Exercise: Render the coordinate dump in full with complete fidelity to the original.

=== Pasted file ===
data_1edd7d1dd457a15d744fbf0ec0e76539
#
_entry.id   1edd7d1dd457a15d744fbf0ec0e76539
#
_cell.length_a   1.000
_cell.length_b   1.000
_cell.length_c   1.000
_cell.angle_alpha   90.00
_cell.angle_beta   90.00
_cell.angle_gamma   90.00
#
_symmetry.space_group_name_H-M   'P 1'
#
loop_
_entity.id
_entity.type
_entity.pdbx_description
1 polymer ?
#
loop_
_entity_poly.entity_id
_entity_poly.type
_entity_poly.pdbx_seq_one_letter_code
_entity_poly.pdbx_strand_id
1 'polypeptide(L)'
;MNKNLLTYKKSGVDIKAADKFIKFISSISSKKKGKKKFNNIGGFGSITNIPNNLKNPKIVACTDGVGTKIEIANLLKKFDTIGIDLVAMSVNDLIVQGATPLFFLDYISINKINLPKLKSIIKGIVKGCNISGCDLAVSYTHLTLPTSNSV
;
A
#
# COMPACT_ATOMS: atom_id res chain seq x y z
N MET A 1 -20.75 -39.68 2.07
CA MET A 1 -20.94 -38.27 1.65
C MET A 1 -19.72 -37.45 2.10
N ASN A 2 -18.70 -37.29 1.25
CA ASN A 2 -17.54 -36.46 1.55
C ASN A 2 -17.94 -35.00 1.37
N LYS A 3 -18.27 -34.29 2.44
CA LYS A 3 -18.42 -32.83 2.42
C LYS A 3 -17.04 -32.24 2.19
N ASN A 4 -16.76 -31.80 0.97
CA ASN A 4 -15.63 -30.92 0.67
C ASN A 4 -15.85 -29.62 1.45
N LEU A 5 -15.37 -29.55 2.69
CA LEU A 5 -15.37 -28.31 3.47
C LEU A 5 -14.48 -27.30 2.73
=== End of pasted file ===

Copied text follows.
data_1edd7d1dd457a15d744fbf0ec0e76539
#
_entry.id   1edd7d1dd457a15d744fbf0ec0e76539
#
_cell.length_a   1.000
_cell.length_b   1.000
_cell.length_c   1.000
_cell.angle_alpha   90.00
_cell.angle_beta   90.00
_cell.angle_gamma   90.00
#
_symmetry.space_group_name_H-M   'P 1'
#
loop_
_entity.id
_entity.type
_entity.pdbx_description
1 polymer ?
#
loop_
_entity_poly.entity_id
_entity_poly.type
_entity_poly.pdbx_seq_one_letter_code
_entity_poly.pdbx_strand_id
1 'polypeptide(L)'
;MNKNLLTYKKSGVDIKAADKFIKFISSISSKKKGKKKFNNIGGFGSITNIPNNLKNPKIVACTDGVGTKIEIANLLKKFDTIGIDLVAMSVNDLIVQGATPLFFLDYISINKINLPKLKSIIKGIVKGCNISGCDLAVSYTHLTLPTSNSV
;
A
#
# COMPACT_ATOMS: atom_id res chain seq x y z
N MET A 1 -20.75 -39.68 2.07
CA MET A 1 -20.94 -38.27 1.65
C MET A 1 -19.72 -37.45 2.10
N ASN A 2 -18.70 -37.29 1.25
CA ASN A 2 -17.54 -36.46 1.55
C ASN A 2 -17.94 -35.00 1.37
N LYS A 3 -18.27 -34.29 2.44
CA LYS A 3 -18.42 -32.83 2.42
C LYS A 3 -17.04 -32.24 2.19
N ASN A 4 -16.76 -31.80 0.97
CA ASN A 4 -15.63 -30.92 0.67
C ASN A 4 -15.85 -29.62 1.45
N LEU A 5 -15.37 -29.55 2.69
CA LEU A 5 -15.37 -28.31 3.47
C LEU A 5 -14.48 -27.30 2.73